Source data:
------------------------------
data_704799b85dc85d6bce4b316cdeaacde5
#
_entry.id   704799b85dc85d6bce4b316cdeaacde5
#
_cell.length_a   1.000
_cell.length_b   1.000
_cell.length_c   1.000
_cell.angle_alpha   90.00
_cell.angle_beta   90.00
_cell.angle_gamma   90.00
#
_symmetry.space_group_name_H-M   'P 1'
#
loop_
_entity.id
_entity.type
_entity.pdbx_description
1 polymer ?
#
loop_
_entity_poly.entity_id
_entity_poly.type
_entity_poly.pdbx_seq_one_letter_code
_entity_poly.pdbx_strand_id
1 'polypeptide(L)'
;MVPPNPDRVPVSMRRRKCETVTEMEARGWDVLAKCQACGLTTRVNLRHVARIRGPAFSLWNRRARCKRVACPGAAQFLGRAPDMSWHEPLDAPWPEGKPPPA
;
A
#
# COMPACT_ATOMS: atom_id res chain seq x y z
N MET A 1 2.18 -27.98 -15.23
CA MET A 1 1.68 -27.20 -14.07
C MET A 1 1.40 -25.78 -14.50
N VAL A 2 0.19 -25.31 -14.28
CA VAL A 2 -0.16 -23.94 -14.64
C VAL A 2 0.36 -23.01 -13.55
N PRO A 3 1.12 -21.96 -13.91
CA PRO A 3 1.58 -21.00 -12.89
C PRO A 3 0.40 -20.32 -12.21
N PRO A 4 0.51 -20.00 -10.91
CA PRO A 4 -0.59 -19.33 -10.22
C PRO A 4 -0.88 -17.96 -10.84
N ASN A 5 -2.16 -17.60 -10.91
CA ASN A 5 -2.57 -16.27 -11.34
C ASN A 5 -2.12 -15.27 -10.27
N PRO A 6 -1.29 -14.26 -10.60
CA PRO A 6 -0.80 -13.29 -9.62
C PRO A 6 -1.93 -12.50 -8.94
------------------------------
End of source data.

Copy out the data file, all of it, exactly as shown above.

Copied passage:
data_704799b85dc85d6bce4b316cdeaacde5
#
_entry.id   704799b85dc85d6bce4b316cdeaacde5
#
_cell.length_a   1.000
_cell.length_b   1.000
_cell.length_c   1.000
_cell.angle_alpha   90.00
_cell.angle_beta   90.00
_cell.angle_gamma   90.00
#
_symmetry.space_group_name_H-M   'P 1'
#
loop_
_entity.id
_entity.type
_entity.pdbx_description
1 polymer ?
#
loop_
_entity_poly.entity_id
_entity_poly.type
_entity_poly.pdbx_seq_one_letter_code
_entity_poly.pdbx_strand_id
1 'polypeptide(L)'
;MVPPNPDRVPVSMRRRKCETVTEMEARGWDVLAKCQACGLTTRVNLRHVARIRGPAFSLWNRRARCKRVACPGAAQFLGRAPDMSWHEPLDAPWPEGKPPPA
;
A
#
# COMPACT_ATOMS: atom_id res chain seq x y z
N MET A 1 2.18 -27.98 -15.23
CA MET A 1 1.68 -27.20 -14.07
C MET A 1 1.40 -25.78 -14.50
N VAL A 2 0.19 -25.31 -14.28
CA VAL A 2 -0.16 -23.94 -14.64
C VAL A 2 0.36 -23.01 -13.55
N PRO A 3 1.12 -21.96 -13.91
CA PRO A 3 1.58 -21.00 -12.89
C PRO A 3 0.40 -20.32 -12.21
N PRO A 4 0.51 -20.00 -10.91
CA PRO A 4 -0.59 -19.33 -10.22
C PRO A 4 -0.88 -17.96 -10.84
N ASN A 5 -2.16 -17.60 -10.91
CA ASN A 5 -2.57 -16.27 -11.34
C ASN A 5 -2.12 -15.27 -10.27
N PRO A 6 -1.29 -14.26 -10.60
CA PRO A 6 -0.80 -13.29 -9.62
C PRO A 6 -1.93 -12.50 -8.94